Samuel Sandoval, one of the last World War II Navajo code talkers, dies at 98

Navajo code talker Samuel Sandoval stands next to a statue of a soldier holding a communication device.
Navajo code talker Samuel Sandoval during a ceremony at the Navajo Nation Fairgrounds in Window Rock, Ariz., in 2004.
(Brett Butterstein / Associated Press)

Samuel Sandoval, one of the last remaining Navajo code talkers who transmitted messages during World War II using a code based on their native language, has died.

Sandoval died late Friday at a hospital in Shiprock, N.M., his wife, Malula, said. He was 98.

Hundreds of Navajos were recruited from the vast Navajo Nation to serve as code talkers with the U.S. Marine Corps during the war. Only three are still alive: Peter MacDonald, John Kinsel Sr. and Thomas H. Begay.


The code talkers took part in every assault the Marines conducted in the Pacific, sending thousands of messages without error on Japanese troop movements, battlefield tactics and other communications crucial to the war’s ultimate outcome.

The code, based on the then-unwritten Navajo language, confounded Japanese military cryptologists and is credited with helping end the war. About 540 Navajos served as Marines and approximately 400 of them were trained as code talkers.

Sandoval was on the Japanese island of Okinawa when he got word from another Navajo code talker that the Japanese had surrendered and relayed the message to higher-ups.

The Navajo men are celebrated annually on Aug. 14. Sandoval was looking forward to the upcoming celebrations and seeing a museum built near the Navajo Nation capital of Window Rock, Ariz., to honor the code talkers, his wife said.

“Sam always said, ‘I wanted my Navajo youngsters to learn. They need to know what we did and how this code was used and how it contributed to the world,’” his wife said. “That the Navajo language was powerful and always to continue carrying our legacy.”

Navajo code talker Samuel Sandoval wears medals and a red cap and yellow jacket.
Navajo code talker Samuel Sandoval in 2013.
(Sam Green / Associated Press)

Sandoval was born in Nageezi near Chaco Culture National Historical Park in northwestern New Mexico. He enlisted in the Marine Corps after attending a Methodist school where he was discouraged from speaking Navajo. He helped recruit other Navajos from the school to serve as code talkers.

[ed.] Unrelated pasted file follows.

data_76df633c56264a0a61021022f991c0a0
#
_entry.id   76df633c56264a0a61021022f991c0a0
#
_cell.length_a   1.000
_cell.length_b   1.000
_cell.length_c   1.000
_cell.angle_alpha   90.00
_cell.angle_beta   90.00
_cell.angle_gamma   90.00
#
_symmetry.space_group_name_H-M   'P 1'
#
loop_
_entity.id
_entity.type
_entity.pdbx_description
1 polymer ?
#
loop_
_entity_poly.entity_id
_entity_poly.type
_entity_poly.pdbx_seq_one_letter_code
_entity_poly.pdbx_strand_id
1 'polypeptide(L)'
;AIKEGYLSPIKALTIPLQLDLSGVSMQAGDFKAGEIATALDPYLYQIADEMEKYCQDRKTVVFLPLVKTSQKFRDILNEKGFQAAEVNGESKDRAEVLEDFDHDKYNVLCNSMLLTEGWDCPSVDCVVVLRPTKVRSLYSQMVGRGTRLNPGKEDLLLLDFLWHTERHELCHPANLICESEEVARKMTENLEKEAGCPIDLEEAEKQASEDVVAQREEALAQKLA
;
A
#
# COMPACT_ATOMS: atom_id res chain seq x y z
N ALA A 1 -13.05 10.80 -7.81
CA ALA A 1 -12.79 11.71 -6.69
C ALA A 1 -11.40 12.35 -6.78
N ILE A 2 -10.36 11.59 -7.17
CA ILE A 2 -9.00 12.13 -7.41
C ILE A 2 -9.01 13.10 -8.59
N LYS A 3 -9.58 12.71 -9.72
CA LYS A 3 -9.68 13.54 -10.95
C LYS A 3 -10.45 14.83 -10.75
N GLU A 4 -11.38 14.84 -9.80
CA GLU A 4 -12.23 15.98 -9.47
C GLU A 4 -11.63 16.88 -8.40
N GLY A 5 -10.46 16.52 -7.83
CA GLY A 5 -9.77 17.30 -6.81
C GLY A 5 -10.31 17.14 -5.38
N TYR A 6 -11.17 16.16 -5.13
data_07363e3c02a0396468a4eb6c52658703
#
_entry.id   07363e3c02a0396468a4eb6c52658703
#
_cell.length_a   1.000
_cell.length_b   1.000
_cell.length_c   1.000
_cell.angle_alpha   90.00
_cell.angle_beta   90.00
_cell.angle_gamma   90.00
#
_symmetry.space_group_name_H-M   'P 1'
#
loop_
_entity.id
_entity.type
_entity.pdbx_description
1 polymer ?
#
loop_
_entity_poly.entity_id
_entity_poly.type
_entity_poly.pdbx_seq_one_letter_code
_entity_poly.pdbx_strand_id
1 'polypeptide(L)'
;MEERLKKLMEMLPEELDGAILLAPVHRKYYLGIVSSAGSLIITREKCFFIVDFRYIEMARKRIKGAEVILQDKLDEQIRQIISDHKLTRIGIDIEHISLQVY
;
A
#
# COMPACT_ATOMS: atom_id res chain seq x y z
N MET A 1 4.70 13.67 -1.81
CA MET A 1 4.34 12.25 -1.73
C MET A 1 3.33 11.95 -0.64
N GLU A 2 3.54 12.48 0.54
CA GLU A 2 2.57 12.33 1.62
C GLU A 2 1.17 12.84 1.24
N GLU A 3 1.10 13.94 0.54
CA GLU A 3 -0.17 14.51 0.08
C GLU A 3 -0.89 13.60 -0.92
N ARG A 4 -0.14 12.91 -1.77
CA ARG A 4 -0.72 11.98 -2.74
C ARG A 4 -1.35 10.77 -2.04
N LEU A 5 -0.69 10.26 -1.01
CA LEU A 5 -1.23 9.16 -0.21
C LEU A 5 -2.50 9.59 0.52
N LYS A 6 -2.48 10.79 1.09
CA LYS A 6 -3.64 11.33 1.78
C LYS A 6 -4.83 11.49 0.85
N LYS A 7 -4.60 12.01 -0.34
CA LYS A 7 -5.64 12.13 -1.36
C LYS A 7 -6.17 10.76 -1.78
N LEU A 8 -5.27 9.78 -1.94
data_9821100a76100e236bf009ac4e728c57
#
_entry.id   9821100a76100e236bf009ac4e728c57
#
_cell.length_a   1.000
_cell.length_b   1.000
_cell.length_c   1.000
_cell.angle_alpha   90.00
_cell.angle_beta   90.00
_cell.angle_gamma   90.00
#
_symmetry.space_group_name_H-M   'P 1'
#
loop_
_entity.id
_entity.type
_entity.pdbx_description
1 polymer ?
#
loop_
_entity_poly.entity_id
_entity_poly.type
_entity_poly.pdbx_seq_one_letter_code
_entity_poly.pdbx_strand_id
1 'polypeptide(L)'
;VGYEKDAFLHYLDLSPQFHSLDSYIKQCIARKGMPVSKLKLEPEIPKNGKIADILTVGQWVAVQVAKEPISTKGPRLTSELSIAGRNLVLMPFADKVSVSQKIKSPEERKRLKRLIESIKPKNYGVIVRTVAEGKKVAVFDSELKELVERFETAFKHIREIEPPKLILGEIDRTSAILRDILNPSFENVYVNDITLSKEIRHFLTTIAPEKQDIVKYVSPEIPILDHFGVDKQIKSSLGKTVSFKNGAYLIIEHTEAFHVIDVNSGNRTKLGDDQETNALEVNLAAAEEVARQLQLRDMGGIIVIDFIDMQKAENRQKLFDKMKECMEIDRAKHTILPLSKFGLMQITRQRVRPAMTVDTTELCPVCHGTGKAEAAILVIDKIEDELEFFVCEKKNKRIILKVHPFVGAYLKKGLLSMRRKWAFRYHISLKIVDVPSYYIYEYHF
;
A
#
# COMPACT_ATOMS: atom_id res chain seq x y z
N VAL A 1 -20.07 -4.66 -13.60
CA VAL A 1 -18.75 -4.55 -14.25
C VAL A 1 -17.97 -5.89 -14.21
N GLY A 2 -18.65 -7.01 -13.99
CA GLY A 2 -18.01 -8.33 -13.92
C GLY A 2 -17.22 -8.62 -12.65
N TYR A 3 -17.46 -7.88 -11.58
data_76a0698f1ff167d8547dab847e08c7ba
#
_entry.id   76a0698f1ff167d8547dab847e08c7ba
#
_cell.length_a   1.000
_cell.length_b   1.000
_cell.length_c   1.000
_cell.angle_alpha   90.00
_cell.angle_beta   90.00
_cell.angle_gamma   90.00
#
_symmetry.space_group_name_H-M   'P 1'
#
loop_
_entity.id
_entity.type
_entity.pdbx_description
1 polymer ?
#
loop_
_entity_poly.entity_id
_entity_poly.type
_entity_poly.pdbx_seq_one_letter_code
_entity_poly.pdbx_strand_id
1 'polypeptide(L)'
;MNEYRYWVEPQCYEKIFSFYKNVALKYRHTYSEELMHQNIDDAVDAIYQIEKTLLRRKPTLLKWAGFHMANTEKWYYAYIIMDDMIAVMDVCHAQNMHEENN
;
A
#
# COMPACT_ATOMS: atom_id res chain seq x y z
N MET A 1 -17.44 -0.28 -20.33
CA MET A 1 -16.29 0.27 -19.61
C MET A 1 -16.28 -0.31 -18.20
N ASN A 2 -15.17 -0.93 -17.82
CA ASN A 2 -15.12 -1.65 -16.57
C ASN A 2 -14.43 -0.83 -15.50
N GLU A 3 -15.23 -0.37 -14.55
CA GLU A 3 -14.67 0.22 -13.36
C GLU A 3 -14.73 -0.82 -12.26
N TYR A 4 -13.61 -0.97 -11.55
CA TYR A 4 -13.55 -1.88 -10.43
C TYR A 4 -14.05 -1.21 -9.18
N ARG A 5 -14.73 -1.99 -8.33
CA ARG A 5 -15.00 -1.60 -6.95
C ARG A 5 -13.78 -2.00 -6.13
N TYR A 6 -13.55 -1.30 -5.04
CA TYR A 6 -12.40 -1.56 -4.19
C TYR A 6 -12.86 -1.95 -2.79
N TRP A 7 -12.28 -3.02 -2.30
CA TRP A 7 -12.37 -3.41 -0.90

Sandoval served five combat tours and was honorably discharged in 1946. The code talkers had orders not to discuss their roles — not during the war and not until their mission was finally declassified in 1968.

The roles later became an immense source of pride for Sandoval and his late brother, Merrill Sandoval, who also was a code talker. The two became talented speakers who always hailed their fellow Marines still in action as the heroes, not themselves, said Merrill Sandoval’s daughter, Jeannie Sandoval.


“We were kids, all growing up and we started to hear about the stories,” she said. “We were so proud of them.”

Sandoval was curious, always reading the local newspapers and attending community, veterans, code talker and legislative meetings. He enjoyed traveling and sharing what he learned, grounded in the Navajo way of life, said one of his daughters, Karen John.

“It was engrained early in me to be part of the community,” she said. “He was really involved in a lot, some of which I couldn’t comprehend as a kid.”

Sandoval often told his story, chronicled in a book and documentary of the same name — “Naz Bah Ei Bijei: Heart of a Warrior” — at the Cortez Cultural Center in Cortez, Colo. Sandoval’s talks drew dozens of people, some of whom had to be turned away because of space limitations, said Rebecca Levy, executive director of the center.

“It was a great opportunity for people who understood how important the Navajo code talkers were to the outcome of the war to thank him in person,” Levy said.

Sandoval’s health had been declining in recent years, including a fall in which he fractured a hip, Malula Sandoval said. His last trip was to New Orleans in June where he received the American Spirit Award from the National World War II Museum, she said. MacDonald, Kinsel and Begay also were honored.

Sandoval and his wife met while he was running a substance abuse counseling clinic and she was a secretary, she said. They were married for 33 years. Sandoval raised 11 children from previous marriages and in blended families, John said.

Navajo President Jonathan Nez said Sandoval would be remembered as a loving and courageous person who defended his homeland using his sacred language.

“We are saddened by his passing, but his legacy will always live on in our hearts and minds,” Nez said in a statement.